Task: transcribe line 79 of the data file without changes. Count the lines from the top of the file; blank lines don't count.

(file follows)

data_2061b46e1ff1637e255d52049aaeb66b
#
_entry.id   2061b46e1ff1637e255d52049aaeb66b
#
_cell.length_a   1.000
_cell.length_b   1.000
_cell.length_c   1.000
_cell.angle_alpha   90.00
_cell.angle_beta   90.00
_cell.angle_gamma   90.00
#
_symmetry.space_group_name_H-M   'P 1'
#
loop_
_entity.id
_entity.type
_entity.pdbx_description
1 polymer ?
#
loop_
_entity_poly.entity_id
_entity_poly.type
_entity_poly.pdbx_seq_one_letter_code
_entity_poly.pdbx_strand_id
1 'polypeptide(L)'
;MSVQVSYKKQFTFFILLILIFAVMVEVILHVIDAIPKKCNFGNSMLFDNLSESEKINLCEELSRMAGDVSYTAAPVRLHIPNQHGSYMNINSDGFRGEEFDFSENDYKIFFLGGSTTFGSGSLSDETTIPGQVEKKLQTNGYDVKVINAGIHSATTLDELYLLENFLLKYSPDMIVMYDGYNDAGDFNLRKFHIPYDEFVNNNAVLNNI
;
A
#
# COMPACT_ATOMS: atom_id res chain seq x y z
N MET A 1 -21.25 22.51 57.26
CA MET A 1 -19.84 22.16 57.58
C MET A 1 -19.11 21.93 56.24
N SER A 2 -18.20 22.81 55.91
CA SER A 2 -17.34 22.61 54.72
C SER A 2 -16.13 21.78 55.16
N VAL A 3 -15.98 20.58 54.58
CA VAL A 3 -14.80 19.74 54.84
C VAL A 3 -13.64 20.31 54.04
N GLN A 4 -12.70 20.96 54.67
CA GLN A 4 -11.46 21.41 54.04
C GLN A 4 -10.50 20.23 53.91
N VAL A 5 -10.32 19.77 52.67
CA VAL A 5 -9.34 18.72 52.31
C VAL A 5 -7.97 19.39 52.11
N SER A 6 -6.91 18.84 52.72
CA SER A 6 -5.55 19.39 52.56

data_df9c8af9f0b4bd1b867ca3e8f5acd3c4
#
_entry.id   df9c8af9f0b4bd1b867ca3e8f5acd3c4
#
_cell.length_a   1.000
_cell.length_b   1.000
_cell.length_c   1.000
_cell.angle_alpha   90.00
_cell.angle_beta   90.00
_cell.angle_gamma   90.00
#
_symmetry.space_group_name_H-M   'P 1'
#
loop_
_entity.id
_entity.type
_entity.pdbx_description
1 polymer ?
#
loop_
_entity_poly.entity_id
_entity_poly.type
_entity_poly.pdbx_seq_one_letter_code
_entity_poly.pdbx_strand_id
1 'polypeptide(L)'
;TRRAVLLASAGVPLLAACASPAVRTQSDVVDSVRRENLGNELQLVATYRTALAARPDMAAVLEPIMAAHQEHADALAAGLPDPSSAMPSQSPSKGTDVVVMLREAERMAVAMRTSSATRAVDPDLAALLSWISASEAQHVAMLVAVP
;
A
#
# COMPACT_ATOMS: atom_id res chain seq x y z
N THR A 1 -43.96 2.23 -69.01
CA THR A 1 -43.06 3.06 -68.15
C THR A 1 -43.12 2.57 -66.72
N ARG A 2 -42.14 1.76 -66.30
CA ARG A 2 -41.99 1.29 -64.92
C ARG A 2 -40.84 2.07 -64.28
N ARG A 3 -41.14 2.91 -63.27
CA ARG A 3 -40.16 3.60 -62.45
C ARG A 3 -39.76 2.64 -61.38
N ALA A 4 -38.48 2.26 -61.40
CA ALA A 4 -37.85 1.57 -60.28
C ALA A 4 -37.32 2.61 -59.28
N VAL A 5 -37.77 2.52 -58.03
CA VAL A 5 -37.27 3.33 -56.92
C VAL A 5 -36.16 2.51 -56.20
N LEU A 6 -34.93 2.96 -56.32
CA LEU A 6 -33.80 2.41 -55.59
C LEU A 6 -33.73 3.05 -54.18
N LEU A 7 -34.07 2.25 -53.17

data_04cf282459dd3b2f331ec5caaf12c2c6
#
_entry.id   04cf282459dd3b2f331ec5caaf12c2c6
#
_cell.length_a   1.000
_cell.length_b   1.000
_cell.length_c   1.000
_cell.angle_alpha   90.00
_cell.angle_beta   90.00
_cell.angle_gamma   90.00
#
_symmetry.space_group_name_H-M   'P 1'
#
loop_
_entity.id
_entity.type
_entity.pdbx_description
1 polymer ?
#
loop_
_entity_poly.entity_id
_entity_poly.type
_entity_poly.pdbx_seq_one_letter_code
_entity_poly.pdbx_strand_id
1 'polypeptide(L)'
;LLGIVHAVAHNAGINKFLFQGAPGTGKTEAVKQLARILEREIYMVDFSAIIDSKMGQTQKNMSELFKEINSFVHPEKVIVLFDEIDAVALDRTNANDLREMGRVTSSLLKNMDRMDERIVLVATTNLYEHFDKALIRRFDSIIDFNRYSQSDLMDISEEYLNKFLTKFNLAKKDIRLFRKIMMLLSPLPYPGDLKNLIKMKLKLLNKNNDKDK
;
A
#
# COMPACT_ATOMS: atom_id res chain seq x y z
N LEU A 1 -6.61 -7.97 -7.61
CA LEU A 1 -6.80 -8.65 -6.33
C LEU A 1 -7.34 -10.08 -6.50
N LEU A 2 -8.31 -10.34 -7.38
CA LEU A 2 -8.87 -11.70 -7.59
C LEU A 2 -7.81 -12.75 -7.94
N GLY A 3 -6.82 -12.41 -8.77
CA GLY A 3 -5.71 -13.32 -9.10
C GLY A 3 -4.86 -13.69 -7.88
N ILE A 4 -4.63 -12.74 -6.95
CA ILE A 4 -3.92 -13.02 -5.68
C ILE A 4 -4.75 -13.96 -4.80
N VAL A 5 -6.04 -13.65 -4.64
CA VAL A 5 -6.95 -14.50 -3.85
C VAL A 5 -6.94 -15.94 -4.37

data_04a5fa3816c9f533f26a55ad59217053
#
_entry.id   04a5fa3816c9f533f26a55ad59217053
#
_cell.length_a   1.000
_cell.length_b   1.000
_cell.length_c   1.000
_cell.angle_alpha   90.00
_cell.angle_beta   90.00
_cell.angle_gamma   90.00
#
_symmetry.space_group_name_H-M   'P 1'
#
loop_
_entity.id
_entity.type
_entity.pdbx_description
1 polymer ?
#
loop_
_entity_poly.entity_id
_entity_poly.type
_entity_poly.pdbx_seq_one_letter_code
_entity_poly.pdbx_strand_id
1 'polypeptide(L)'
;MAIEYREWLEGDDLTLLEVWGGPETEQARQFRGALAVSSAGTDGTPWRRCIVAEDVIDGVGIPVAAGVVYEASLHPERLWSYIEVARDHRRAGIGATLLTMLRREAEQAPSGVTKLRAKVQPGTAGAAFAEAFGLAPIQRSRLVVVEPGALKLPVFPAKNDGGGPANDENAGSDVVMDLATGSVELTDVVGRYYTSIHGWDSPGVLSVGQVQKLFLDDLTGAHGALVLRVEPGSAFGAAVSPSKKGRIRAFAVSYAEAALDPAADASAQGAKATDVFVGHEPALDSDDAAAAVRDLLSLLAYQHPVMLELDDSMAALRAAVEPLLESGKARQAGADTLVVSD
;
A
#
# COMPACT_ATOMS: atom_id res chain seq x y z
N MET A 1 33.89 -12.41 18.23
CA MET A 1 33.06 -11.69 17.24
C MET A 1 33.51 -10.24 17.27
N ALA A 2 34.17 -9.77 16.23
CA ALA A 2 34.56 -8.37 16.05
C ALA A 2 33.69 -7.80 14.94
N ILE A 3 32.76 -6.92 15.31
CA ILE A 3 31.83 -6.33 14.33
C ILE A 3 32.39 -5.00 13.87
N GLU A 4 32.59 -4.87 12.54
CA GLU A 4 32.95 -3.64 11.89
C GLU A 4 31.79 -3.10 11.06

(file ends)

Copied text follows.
CA THR A 1 -43.06 3.06 -68.15